Developing Mau King — Test Driven Development of the Server
This story is part of a series “Developing Mau King, the card game for Android”
The server side for Mau King has been written solely in Node.js, with the bottom-up, test-driven development approach
In the beginning, there was no code. Just a blank screen in the Vim editor, and an initialized Git repo with zero commits. A feeling of peace and clarity.
When I decided I would actually start writing this program, I spent around a week just planning in my head the objects and their relations in the fundamental layer, like cards, table, players and communication between them. On my way home from work I was at risk of getting hit by a car with my head in the clouds. At home, I was grateful to my company for the sleek notebooks on which I scribbled.
Once I had enough confidence, one day I wrote the first line of code:
This was the first line of code and the test that followed failed because there was no such thing as MauCard — yet. It was the Test Driven Development coming up in all its glory —
The idea was to build the server with the bottom-up approach, in which lower layer objects were built first: cards, card-piles, the table. Then layers would be built on top, like game sessions and the playground and so on.
Having expected things would get messy pretty soon, and having played with TDD ideas just months before this project, I concluded that was the best way to go. And to this day I am grateful that I did.
The testing framework
The story of this server started in late 2015 when I worked in the London office of Bloomberg L.P. as a full-time C++ developer. The only advanced testing frameworks I used to work with, were those related to C++
Indeed, those few test helpers I wrote then turned out to be sufficient to this day. And if they had not, I always had the option of turning back to Jasmine or whatever.
I know most of you wrote unit tests before, so I am not going to talk about how they are written or good practices. Anyway, there is so much good literature about it on the Internet already.
Instead, I would like to emphasize how important it was to be patient and disciplined enough to follow through with always writing a test first, then the logic to make that test pass. While many people state that every practice and methodology should be adapted to “the company’s own needs and tradition”, I believe you always get the best tests if you write them beforehand, and when you miss doing so, you leave vulnerabilities behind and it starts taking away your confidence.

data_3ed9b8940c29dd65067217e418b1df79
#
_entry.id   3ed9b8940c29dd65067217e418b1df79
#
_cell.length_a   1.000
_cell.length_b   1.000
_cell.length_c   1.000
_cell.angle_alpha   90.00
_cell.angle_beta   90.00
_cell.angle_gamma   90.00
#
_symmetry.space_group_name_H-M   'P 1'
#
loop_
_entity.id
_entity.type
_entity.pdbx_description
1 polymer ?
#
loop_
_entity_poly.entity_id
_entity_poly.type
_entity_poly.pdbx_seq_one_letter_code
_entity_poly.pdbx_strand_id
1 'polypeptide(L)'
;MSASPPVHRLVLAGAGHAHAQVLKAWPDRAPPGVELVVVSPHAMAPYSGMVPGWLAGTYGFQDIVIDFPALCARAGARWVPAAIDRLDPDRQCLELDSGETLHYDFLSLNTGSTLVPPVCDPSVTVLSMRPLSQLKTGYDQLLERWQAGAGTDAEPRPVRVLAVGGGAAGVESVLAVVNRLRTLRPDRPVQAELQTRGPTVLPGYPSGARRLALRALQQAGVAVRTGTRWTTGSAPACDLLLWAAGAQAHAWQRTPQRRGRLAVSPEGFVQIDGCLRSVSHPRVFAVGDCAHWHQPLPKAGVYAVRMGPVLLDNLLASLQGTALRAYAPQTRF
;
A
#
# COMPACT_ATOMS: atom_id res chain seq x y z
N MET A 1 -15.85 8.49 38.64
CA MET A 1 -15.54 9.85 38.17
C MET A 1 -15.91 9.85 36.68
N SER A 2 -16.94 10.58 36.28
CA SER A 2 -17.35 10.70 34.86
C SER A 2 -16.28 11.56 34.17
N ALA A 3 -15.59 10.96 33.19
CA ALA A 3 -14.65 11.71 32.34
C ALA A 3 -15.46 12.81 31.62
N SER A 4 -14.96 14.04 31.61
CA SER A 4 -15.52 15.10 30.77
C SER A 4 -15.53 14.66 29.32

Even if you plan to write that omitted test later, you either never do it because something else is always more important, or you write them later just formally to ease your conscience, which means they are of low quality. But if you start with a test beforehand, by specifying the behavior you want to achieve and the interface you want to get, then you really start thinking outside the box.
What is Legacy Code?
I kept writing code for that server after my regular work hours for the next 2.5 months. I did not have any UI whatsoever. My only consumers were tests, which were often whole game scenarios. The feeling of safety you get when some of these policemen blow their whistles and report your accidental breakage of some old behavior was irreplaceable. Rules are being followed, games are being created and played in this virtual universe, new features are added and you know everything still works correctly. But another benefit I got from such high code coverage was even more valuable and I will tell you about it immediately.
Around 2.5 months after I started working on the server, I stopped the development altogether for reasons I will talk about some other time. And then two long years passed without any activity. Then one day I decided I would take that old project of mine and give it life again. I had in my memory that the server was almost complete, and I just needed to build the client from scratch. Soon as the client progressed I realized I needed a lot more from the server, and I found myself digging through the codebase I hadn’t seen for 2 years. The instance I modified something, a test failed — I was confused for a second, then burst into a happy laughter.
Those tests I had were PRICELESS. After so much time I could continue developing the server with confidence, even though I forgot so many details. In some cases, it took me a lot of time to remember why something was written in a certain way and why some test is failing, but tests with meaningful descriptions were there to help me, like:
if User disconnects before joining or creating game, then no merging is offered on reconnect. And if you delete a condition in file MauGame.js line 234, the test fails. Of course!
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